JEP 329: ChaCha20 and Poly1305 Cryptographic Algorithms

OwnerJamil Nimeh
Created2016/03/29 20:15
Updated2018/03/22 21:16
Componentsecurity-libs / javax.crypto
Discussionsecurity dash dev at openjdk dot java dot net
Reviewed byBrian Goetz, Sean Mullan


Implement the ChaCha20 and ChaCha20-Poly1305 ciphers as specified in RFC 7539. ChaCha20 is a relatively new stream cipher that can replace the older, insecure RC4 stream cipher.



TLS cipher suite support will not be part of this JEP. TLS support for these ciphers will be part of a follow-on enhancement.


The only other widely adopted stream cipher, RC4, has long been deemed insecure. The industry consensus is that ChaCha20-Poly1305 is secure at this point in time, and it has seen fairly wide adoption across TLS implementations as well as in other cryptographic protocols. The JDK needs to be on par with other cryptographic toolkits and TLS implementations.

Additionally, TLS 1.3 only allows the use of AEAD-based cipher suites. Implementing the ChaCha20-Poly1305 algorithm is the first step in implementing different cipher suites that run in AEAD mode in case there were ever weaknesses to be found in AES or GCM.


The ChaCha20 and ChaCha20-Poly1305 algorithms will implement the javax.crypto.CipherSpi API within the SunJCE provider. Ciphers will be instantiated in the same way as other ciphers, using the Cipher.getInstance() method. For both ciphers, two acceptable transforms are allowed. The single-name transform is the preferred approach, "ChaCha20" for ChaCha20 as a simple stream cipher with no authentication, and "ChaCha20-Poly1305" for ChaCha20 as an AEAD cipher using Poly1305 as the authenticator. "ChaCha20/None/NoPadding" and "ChaCha20-Poly1305/None/NoPadding" are also acceptable transform strings, though no other mode or padding values besides "None" and "NoPadding" will be accepted. Use of other mode or padding values will cause an exception to be thrown.

Initialization of the ChaCha20 cipher will accept a new AlgorithmParameterSpec implementation, javax.crypto.spec.ChaCha20ParameterSpec:

ChaCha20ParameterSpec(byte[] nonce, int counter);     // Constructor
public byte[] getNonce();     // Obtains a copy of the nonce value
public int getCounter();     // Obtains the initial counter value

The nonce value must be 96 bits in length (12 bytes). Any other length will cause an exception to be thrown. The integer counter value may be any integer value, even negative, in order to allow the full range of unsigned 32-bit values.

Initialization of this algorithm without a ChaCha20ParameterSpec will cause the cipher to generate its own 12-byte nonce internally and set the counter value to 1. The counter bytes may be obtained by invoking the Cipher.getIV() method.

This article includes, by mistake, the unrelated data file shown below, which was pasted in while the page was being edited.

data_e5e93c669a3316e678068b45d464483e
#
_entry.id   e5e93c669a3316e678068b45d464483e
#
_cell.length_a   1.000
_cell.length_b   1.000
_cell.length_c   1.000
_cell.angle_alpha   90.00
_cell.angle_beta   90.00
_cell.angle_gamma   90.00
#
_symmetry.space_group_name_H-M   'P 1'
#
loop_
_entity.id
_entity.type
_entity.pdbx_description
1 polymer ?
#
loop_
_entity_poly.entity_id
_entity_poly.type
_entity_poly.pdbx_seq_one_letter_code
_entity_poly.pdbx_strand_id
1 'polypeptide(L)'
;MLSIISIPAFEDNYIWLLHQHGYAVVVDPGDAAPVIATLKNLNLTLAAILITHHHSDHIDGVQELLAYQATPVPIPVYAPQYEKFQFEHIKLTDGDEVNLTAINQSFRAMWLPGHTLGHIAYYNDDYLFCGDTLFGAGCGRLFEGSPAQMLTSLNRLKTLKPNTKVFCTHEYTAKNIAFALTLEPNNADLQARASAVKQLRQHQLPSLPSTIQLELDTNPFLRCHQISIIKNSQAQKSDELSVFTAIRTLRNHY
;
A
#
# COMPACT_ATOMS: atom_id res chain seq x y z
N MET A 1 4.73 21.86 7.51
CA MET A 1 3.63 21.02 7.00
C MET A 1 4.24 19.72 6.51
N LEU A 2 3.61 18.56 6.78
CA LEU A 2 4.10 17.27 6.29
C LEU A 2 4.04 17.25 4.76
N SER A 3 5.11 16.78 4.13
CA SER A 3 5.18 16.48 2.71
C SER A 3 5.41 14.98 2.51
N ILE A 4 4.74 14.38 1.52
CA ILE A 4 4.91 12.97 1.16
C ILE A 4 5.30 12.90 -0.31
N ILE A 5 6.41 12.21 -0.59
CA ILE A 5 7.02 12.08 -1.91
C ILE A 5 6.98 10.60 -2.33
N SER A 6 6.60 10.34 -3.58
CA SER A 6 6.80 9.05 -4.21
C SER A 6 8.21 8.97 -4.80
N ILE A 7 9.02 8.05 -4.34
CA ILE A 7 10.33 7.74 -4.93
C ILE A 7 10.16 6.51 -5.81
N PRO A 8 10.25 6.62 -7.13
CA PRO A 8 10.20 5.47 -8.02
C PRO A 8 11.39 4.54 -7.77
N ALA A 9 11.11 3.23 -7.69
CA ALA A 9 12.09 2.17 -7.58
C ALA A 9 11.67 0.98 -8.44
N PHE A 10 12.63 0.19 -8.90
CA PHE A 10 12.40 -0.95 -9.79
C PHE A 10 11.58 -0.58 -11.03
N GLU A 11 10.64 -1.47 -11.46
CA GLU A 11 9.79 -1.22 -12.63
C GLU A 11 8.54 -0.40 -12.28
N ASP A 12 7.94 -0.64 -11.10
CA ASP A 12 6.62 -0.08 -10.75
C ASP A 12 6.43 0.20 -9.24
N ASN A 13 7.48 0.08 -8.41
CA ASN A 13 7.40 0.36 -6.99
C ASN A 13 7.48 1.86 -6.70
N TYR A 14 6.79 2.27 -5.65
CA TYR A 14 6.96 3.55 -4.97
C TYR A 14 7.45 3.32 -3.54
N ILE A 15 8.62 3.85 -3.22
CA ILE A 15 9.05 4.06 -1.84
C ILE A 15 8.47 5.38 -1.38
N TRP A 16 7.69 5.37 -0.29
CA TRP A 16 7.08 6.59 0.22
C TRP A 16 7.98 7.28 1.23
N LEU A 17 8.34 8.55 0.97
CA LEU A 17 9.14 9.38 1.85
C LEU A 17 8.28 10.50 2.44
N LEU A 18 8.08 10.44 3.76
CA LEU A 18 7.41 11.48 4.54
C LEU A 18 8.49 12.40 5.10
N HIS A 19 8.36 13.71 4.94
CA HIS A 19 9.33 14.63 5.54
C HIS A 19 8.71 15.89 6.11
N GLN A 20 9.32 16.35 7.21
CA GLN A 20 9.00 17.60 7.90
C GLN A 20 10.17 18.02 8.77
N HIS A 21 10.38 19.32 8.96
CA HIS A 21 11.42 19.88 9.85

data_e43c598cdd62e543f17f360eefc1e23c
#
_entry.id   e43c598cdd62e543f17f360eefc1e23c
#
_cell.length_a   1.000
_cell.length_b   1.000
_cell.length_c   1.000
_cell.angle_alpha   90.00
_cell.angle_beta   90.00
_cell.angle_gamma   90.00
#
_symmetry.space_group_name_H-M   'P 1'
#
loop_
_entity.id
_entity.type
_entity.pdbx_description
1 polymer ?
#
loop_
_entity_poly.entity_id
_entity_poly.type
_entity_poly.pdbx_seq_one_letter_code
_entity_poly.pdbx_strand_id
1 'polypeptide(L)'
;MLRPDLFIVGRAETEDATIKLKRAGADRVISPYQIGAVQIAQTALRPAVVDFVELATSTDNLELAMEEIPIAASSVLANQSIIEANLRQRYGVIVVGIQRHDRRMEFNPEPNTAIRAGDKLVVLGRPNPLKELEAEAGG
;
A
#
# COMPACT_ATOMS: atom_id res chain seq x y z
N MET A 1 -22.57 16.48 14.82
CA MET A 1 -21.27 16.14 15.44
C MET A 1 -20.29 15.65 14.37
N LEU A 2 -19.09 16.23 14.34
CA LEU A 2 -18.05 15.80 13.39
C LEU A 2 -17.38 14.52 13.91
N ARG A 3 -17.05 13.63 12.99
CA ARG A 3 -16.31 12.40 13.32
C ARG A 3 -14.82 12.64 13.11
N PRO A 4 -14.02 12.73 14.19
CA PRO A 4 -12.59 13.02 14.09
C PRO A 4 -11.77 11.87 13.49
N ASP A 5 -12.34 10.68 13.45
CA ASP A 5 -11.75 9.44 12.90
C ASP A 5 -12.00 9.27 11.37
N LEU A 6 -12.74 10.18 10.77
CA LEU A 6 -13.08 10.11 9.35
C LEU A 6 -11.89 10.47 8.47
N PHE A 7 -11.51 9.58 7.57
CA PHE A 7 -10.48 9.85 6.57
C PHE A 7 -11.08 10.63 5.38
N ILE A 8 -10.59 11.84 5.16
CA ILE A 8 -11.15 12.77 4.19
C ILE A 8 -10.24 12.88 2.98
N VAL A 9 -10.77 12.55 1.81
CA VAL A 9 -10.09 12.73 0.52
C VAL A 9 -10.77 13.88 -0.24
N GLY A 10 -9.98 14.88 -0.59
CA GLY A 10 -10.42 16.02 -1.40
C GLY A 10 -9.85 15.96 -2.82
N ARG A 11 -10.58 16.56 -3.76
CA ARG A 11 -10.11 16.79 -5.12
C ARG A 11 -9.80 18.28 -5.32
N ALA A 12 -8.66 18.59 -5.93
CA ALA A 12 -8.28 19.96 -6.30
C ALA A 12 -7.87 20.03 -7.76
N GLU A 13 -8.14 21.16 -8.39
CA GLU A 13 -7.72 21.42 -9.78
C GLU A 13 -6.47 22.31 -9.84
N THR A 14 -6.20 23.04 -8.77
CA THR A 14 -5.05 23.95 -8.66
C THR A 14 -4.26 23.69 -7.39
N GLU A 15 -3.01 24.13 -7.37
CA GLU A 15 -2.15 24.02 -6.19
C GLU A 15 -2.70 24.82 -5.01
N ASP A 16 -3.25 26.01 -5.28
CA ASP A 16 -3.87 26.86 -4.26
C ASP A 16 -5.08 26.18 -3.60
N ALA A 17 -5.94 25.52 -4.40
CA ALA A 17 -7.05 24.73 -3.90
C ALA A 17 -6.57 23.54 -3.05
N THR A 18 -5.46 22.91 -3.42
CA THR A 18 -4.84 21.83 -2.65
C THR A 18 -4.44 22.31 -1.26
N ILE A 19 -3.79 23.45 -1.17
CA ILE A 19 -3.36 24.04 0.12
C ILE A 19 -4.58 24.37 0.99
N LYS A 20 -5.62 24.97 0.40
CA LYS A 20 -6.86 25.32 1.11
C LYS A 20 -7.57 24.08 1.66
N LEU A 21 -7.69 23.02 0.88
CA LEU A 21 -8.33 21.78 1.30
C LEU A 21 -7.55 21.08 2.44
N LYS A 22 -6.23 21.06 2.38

Initialization for ChaCha20-Poly1305 may be accomplished by providing an instance of the current javax.crypto.spec.IvParameterSpec class which contains the 12-byte nonce. The decision to use IvParameterSpec over ChaCha20ParameterSpec allows ChaCha20-Poly1305 to be backported to earlier releases without making any API changes. Because IvParameterSpec does not set length requirements on the bytes it holds, the cipher object itself will enforce the 12-byte length requirement during initialization.

As with ChaCha20, ChaCha20-Poly1305 may be initialized without an IvParameterSpec, in which case the nonce will be randomly generated and may be obtained with Cipher.getIV().

Key objects provided through any of the init methods must have an algorithm type of "ChaCha20". A new KeyGenerator implementation will be created to support this. As with existing KeyGenerator implementations for other algorithms such as AES, RC2, ARCFOUR and the HmacSHA2 family, this KeyGenerator may not be initialized with an AlgorithmParameterSpec. If forms of the init method are invoked that allow an adjustable key length, that parameter must be set to 256 or an InvalidParameterException will be thrown.

Use of the ChaCha20 algorithm follows the existing Cipher API used for other stream ciphers. A simple single-part encryption could be written as follows:

// Get a Cipher instance and set up the parameters
// Assume SecretKey "key", 12-byte nonce "nonceBytes" and plaintext "pText"
// are coming from outside this code snippet
Cipher mambo = Cipher.getInstance("ChaCha20");
ChaCha20ParameterSpec mamboSpec
    = new ChaCha20ParameterSpec(nonceBytes, 7);   // Use a starting counter value of "7"
// Encrypt our input
mambo.init(Cipher.ENCRYPT_MODE, key, mamboSpec);
byte[] encryptedResult = mambo.doFinal(pText);

For ChaCha20 running in AEAD mode with the Poly1305 authenticator, only the nonce is required since RFC 7539 defines the initial counter value for data to begin at 1. In order to allow this Cipher implementation to be backportable and facilitate its use within our JSSE provider, javax.crypto.spec.IvParameterSpec will be used to provide the nonce.

When running in AEAD mode, output sizes may be different than inputs due to either the addition of the authentication tag (for encryption) or the consumption and verification of the tag (for decryption). Where allocation of an output buffer before encryption/decryption is desired the getOutputSize() method should be used. A sample single-part encryption follows:

// Get a Cipher instance and set up the parameters
// Assume SecretKey "key", 12-byte nonce "nonceBytes" and plaintext "pText"
// are coming from outside this code snippet
Cipher mambo = Cipher.getInstance("ChaCha20-Poly1305");
AlgorithmParameterSpec mamboSpec = new IvParameterSpec(nonceBytes);

// Encrypt our input
mambo.init(Cipher.ENCRYPT_MODE, key, mamboSpec);
byte[] encryptedResult = new byte[mambo.getOutputSize(pText.length)];
mambo.doFinal(pText, 0, pText.length, encryptedResult);


Testing will be performed at the cipher level using known-answer tests from RFCs and possibly other sources (TBD).


The only significant dependency is the constant-time math APIs. These will be provided as part of JEP 324.